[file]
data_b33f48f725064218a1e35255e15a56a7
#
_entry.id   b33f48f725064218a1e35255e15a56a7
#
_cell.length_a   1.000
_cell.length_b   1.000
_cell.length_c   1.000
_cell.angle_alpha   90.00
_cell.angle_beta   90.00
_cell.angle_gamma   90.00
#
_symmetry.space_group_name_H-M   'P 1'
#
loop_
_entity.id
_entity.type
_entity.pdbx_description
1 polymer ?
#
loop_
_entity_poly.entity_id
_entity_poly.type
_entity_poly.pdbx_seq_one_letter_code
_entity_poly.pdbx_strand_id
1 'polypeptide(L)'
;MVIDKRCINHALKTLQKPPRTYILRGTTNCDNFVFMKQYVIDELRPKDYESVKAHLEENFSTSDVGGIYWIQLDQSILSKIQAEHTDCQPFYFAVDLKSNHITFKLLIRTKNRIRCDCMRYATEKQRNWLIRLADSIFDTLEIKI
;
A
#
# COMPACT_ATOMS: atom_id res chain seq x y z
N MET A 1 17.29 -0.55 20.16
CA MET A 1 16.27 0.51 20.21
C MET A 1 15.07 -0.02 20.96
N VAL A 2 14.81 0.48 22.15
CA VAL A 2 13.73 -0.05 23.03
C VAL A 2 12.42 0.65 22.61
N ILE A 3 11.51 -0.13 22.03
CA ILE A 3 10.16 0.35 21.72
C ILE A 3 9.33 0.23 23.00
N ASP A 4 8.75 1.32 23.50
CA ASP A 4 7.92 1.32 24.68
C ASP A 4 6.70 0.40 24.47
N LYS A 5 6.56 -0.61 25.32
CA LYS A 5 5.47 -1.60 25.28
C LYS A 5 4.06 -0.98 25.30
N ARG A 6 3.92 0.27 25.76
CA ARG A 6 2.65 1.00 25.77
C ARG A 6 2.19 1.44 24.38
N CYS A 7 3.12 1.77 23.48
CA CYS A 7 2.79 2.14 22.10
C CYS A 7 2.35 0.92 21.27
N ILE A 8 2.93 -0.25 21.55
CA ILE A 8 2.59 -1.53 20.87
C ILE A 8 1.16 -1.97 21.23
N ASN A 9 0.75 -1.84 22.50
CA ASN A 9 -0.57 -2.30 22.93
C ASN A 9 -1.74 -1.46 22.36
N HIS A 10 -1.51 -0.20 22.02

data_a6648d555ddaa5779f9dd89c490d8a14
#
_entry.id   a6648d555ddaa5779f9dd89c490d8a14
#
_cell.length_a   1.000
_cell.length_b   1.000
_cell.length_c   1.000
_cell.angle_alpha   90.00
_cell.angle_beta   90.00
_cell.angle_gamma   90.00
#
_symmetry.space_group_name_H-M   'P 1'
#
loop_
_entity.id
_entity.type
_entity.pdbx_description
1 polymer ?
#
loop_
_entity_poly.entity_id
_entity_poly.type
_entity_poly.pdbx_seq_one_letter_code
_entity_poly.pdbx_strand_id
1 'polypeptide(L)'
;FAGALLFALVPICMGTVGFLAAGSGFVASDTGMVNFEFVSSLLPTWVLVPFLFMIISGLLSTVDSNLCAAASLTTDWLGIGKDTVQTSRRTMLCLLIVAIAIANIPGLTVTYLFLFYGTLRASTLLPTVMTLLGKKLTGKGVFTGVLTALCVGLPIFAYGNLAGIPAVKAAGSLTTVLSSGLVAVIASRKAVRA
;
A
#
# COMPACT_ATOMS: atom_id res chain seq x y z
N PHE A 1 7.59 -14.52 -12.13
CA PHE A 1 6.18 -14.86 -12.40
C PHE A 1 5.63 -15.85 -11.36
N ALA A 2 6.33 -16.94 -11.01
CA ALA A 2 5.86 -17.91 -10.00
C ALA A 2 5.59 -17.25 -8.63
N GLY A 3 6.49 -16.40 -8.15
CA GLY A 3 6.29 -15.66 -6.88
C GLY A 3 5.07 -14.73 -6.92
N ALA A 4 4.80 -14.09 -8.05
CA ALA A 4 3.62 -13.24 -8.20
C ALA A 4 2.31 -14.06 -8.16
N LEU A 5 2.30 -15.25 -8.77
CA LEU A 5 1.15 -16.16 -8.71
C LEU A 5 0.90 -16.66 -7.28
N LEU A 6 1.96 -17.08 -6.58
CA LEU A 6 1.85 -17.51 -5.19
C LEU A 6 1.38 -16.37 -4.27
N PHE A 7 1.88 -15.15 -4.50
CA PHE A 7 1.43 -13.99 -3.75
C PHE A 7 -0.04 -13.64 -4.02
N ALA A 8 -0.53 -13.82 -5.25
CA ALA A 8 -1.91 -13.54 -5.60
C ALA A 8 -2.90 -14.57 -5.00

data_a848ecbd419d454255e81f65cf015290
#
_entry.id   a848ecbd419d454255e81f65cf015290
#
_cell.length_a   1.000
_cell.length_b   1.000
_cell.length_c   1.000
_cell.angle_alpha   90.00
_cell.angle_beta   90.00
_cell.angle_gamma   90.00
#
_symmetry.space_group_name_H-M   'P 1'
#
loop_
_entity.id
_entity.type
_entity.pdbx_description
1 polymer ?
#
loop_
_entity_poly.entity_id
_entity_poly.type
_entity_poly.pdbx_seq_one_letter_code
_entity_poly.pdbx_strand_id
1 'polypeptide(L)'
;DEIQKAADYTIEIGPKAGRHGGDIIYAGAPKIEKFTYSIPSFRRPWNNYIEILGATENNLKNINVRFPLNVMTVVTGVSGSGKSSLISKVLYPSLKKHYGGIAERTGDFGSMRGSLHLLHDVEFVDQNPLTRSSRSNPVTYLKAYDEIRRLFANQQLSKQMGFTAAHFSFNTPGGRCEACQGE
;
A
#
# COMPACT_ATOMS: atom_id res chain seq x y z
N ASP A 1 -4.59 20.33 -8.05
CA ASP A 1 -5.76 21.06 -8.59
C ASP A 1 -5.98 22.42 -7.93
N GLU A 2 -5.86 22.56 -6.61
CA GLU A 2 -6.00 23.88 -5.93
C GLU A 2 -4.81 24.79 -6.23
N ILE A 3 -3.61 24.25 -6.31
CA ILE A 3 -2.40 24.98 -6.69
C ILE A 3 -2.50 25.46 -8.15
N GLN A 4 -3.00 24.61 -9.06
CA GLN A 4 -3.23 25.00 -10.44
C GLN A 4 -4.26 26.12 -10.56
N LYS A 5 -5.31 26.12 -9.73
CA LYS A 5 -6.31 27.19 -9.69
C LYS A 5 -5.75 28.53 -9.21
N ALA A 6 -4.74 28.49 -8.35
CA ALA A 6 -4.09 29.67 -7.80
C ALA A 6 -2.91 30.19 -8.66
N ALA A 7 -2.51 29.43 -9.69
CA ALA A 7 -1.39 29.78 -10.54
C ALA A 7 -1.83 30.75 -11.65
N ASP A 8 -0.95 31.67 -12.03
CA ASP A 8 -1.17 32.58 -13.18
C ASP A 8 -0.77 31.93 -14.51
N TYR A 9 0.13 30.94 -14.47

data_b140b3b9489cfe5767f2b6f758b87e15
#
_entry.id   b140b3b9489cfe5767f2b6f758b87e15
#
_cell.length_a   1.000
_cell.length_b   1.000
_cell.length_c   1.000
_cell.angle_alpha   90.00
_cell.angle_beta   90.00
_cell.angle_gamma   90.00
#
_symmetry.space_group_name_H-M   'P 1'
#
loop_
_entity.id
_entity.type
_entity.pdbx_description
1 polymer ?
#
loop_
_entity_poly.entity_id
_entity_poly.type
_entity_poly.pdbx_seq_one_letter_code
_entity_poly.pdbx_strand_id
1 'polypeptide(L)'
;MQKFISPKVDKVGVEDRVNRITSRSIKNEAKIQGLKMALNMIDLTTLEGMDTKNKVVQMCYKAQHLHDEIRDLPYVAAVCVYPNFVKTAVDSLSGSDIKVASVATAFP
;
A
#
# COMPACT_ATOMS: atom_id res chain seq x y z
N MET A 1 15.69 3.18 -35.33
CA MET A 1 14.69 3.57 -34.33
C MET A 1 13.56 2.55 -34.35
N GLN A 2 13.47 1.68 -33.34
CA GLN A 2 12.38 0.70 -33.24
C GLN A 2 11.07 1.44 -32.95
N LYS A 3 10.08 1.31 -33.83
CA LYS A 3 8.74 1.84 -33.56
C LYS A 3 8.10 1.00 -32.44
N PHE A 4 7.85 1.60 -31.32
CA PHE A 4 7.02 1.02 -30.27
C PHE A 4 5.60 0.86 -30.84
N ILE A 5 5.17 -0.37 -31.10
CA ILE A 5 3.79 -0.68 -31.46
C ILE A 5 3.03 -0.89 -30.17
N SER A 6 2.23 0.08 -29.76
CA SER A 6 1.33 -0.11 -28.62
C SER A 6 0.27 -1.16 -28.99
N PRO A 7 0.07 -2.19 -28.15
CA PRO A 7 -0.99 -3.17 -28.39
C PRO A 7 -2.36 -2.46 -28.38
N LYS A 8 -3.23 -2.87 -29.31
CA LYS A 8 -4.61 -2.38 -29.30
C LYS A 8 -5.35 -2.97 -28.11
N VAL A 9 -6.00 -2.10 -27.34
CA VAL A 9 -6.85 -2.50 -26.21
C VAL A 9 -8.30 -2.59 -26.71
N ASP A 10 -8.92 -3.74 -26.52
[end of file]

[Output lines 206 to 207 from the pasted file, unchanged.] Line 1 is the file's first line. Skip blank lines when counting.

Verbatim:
C LYS A 3 8.10 1.00 -32.44
N PHE A 4 7.85 1.60 -31.32